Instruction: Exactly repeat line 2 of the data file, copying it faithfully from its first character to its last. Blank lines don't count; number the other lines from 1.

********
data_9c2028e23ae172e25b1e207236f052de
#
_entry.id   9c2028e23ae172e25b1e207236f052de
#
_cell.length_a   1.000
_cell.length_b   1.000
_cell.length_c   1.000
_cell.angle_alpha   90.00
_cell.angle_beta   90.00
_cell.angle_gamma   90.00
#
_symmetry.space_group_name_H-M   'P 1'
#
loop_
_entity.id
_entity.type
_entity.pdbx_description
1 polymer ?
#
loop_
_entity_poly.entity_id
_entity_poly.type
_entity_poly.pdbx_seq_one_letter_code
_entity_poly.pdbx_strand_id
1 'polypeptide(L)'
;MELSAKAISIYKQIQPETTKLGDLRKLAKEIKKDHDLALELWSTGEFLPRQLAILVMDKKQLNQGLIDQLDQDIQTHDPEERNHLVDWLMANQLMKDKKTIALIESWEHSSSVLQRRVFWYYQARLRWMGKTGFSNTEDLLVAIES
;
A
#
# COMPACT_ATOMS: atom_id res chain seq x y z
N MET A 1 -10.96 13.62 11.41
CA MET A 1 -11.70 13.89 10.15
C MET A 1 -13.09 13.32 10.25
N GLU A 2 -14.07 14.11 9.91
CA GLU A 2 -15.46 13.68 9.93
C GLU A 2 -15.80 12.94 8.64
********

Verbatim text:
#